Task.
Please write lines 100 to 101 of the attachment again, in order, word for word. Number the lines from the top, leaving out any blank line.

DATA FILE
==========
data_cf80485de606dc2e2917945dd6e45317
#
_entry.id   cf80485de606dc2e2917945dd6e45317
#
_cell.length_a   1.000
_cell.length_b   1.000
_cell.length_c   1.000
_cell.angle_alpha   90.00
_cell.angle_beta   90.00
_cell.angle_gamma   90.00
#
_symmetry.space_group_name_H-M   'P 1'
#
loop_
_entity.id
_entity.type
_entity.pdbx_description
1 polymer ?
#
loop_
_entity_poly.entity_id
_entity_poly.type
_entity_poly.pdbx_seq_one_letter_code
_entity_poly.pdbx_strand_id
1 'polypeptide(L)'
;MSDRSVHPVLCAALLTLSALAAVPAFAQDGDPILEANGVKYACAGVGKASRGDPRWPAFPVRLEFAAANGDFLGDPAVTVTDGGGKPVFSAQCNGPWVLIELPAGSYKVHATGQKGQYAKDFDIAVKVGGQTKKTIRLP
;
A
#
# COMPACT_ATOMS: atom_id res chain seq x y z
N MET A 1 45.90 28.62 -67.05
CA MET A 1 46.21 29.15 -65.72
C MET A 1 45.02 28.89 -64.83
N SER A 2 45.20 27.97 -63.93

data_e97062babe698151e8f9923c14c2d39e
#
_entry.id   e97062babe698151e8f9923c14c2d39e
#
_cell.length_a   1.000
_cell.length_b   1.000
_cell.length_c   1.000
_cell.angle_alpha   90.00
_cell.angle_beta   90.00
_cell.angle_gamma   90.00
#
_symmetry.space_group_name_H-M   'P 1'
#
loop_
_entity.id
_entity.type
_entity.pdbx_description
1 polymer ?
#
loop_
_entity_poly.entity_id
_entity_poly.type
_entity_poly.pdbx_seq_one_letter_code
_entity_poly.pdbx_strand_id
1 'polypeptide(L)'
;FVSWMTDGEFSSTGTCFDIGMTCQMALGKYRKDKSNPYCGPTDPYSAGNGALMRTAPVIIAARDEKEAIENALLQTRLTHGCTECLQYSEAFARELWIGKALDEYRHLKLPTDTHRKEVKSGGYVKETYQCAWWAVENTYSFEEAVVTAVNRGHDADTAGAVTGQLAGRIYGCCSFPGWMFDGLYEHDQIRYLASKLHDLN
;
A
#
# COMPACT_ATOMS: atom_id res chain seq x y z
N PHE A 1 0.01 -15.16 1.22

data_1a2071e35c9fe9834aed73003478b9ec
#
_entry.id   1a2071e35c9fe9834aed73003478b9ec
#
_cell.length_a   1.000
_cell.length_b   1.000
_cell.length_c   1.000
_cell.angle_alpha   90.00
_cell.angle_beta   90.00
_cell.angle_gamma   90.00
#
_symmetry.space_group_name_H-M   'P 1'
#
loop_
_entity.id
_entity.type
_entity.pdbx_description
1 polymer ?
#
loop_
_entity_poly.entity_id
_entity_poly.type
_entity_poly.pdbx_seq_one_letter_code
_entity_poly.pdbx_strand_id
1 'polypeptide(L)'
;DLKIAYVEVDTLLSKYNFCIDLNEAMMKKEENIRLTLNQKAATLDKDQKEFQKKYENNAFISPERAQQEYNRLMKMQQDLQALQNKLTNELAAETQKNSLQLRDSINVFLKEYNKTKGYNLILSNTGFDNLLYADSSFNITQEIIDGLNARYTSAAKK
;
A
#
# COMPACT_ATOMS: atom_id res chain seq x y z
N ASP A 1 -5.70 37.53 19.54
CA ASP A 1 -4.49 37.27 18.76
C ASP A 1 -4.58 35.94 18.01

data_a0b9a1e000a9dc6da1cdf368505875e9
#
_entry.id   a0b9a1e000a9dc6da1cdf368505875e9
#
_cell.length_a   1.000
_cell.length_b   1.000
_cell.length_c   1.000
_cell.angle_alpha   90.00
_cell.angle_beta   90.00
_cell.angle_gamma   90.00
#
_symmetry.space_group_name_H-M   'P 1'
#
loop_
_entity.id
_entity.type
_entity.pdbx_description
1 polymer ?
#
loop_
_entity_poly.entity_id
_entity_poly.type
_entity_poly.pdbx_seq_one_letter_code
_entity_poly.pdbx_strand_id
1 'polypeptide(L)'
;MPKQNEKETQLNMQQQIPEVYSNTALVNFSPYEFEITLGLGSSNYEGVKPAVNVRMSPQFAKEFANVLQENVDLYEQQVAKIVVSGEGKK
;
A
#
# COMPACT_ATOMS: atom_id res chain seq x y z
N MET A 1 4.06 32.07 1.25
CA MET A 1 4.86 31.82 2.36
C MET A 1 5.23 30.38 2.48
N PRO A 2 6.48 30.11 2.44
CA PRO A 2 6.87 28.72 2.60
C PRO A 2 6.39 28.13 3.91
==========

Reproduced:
#
_entry.id   a0b9a1e000a9dc6da1cdf368505875e9